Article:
Alastair Cook’s latest tour-de-force innings has put England in charge against India – but his team-mates still knew it was a good idea to steer clear after he was out for 190 yesterday.
The England captain was within two more boundaries of his third Test double-century when he was run out in bizarre circumstances. He had already done much to set his team on their way to a stumps total of 509 for six, and a lead of 193, at Eden Gardens where they can therefore hope to push for victory over the final two days of the third Test.
But such is Cook’s insatiable quest for runs, in the team cause as well as his own, that those in the dressing room left him some distance after he made his way off. Jonathan Trott (87), who shared a stand of 173 with his captain, made it clear the equable Cook is hardly one for histrionics.
It is not his style to turn the air blue with self-reproach or frustration. Yet even so – after the opener had somehow chosen not to ground his bat as a fierce direct-hit throw came in from midwicket and was therefore run out, backing up – Trott and others left the captain to his own devices for a while.
“He didn’t really say anything. We just let him stew,” said Cook’s second-wicket partner. “He was obviously deeply upset, and realised what an opportunity he had out there to still be batting tonight. That’s the way he is. He’ll be very disappointed.”
Cook could only really have himself to blame, although it was perhaps understandable he might have one loss of concentration after more than eight hours in the middle. “It was very strange. I’d just put it down as a freak dismissal,” added Trott. “It’s really disappointing for him and the team, to get out that way on 190. But I think we’d have taken that from him. He played magnificently well.
“He’s not one who will express too much emotion or disgust. Deep down I know he’ll be very upset, but we’re also very happy with the job he did.”
England’s prospects of bowling India out to go 2-1 up with one to play in the series are enhanced by signs that a good pitch is beginning to deteriorate.
“The second new ball got a bit more bounce from the spinners when they got hold of it,” said Trott. “It was pretty flat for the first couple of days. Now there’s maybe a bit more turn, and variable bounce. I had a few that I left that kept low. If they’d been straight it would have been quite tricky.”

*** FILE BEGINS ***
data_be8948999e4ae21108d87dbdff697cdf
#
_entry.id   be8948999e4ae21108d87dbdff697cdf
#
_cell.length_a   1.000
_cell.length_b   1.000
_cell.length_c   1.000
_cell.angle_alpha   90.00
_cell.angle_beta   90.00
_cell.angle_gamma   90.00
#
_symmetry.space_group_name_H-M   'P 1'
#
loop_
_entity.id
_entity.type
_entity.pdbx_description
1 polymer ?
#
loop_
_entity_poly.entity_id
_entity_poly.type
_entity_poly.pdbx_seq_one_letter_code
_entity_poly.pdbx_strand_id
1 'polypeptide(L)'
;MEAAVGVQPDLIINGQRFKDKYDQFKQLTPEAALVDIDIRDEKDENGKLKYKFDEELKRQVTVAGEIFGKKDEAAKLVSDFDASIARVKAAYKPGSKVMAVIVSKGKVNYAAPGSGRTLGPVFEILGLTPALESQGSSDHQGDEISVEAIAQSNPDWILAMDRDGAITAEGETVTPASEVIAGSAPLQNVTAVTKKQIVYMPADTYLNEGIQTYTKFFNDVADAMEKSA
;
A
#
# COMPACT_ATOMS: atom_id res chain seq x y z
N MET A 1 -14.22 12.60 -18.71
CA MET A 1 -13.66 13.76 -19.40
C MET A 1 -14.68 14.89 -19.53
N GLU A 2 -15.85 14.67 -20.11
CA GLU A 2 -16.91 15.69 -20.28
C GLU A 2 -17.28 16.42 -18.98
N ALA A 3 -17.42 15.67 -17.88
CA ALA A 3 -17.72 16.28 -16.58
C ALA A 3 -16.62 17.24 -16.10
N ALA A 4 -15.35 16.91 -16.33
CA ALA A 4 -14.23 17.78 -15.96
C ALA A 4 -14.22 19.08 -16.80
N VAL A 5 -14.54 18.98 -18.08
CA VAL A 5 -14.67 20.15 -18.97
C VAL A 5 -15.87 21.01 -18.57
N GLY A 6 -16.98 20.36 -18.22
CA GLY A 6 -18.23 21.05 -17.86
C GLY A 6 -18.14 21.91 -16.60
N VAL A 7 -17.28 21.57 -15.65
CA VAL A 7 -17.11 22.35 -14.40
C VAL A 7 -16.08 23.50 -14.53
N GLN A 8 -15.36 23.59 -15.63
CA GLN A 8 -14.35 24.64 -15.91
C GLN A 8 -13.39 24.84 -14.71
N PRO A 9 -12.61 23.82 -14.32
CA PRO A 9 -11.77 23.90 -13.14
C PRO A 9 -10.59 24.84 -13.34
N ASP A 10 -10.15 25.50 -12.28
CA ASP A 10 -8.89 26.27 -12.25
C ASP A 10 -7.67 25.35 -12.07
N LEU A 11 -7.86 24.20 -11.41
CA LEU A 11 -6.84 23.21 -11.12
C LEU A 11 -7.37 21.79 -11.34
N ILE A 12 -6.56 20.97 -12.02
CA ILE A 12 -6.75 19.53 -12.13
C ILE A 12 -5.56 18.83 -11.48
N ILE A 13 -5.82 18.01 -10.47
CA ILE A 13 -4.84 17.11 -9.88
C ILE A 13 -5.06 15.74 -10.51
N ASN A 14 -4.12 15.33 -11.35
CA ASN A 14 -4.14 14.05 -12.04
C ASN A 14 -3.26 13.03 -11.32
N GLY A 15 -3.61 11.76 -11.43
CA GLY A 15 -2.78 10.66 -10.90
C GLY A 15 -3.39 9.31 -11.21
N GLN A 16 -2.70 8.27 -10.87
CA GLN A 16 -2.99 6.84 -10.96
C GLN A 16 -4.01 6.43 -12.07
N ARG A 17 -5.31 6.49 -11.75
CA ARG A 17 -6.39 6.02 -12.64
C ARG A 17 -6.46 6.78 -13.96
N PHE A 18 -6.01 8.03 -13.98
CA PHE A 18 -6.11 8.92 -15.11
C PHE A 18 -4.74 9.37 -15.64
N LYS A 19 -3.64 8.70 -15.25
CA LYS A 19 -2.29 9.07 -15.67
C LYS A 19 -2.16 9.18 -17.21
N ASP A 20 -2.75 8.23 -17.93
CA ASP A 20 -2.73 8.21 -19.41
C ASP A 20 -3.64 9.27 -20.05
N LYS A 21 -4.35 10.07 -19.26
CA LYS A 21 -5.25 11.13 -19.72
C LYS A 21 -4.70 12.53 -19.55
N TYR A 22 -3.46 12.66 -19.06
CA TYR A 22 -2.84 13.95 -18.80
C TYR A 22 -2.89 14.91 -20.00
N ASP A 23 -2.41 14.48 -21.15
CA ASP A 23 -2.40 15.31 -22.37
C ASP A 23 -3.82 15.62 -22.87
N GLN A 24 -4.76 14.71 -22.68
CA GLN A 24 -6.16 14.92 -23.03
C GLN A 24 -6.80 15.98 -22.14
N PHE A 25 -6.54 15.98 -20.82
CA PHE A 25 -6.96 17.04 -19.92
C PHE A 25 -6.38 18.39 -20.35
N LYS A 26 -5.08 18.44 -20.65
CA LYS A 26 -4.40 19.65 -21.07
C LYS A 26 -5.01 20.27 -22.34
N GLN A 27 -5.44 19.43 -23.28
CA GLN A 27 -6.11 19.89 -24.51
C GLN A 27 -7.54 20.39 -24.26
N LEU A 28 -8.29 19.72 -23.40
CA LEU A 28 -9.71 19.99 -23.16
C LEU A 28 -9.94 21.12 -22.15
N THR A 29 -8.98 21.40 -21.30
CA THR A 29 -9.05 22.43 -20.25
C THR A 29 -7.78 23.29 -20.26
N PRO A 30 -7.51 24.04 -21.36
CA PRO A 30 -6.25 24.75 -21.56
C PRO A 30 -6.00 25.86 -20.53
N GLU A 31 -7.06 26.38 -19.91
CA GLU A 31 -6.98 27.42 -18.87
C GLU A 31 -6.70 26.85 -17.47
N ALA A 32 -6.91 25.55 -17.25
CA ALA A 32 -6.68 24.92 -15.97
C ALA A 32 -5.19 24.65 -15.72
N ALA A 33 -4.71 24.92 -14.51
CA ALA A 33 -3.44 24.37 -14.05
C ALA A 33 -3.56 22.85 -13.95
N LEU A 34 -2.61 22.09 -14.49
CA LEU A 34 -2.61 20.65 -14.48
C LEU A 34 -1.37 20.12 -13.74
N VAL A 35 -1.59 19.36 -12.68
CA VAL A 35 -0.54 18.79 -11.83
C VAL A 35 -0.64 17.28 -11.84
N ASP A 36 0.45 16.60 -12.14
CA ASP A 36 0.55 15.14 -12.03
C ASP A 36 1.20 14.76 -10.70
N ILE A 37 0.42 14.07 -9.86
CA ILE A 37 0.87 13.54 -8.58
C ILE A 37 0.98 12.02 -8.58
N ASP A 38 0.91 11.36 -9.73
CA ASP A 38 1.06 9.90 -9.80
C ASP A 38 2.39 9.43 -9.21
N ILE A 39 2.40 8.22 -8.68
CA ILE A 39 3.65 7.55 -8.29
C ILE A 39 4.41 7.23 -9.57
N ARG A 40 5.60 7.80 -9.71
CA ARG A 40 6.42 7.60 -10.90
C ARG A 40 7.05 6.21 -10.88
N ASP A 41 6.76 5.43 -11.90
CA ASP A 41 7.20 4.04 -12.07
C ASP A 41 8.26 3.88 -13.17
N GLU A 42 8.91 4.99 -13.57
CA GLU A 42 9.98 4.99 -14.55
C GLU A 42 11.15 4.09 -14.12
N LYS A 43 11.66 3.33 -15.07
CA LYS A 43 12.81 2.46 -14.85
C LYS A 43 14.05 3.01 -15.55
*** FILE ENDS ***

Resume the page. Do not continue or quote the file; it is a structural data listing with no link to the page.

It was hard work for Cook, Trott, Kevin Pietersen (54) and others – but they did enough to ensure England consolidated the advantage they already held.
“This was a good day for us, and what we wanted at the start of it,” added Trott. “We didn’t want to put too much pressure on ourselves, thinking we’d had a good day yesterday and had to back that up.
“It was just important Alastair and I continued the good work he and Nick Compton had done yesterday. It’s been tricky (against India’s spinners), but I think we’ve just played a lot better in these last two games than we did in the first.”
India need to do just that too, if they are to avoid a second successive defeat. But their left-arm spinner Pragyan Ojha, whose three wickets here have cost him 140 runs so far, is expecting a successful rearguard. “It’s a very good wicket, and I think our guys are quite confident,” he said.
England are nonetheless obvious favourites to lighten their captain’s mood again over the next two days. In the meantime, the advice from Trott – and he is one who should surely know – is that Cook should not beat himself up too much about making a mere 190.
“Seeking an endless amount of runs can be quite an unfruitful path to go down, and could be quite frustrating,” he said.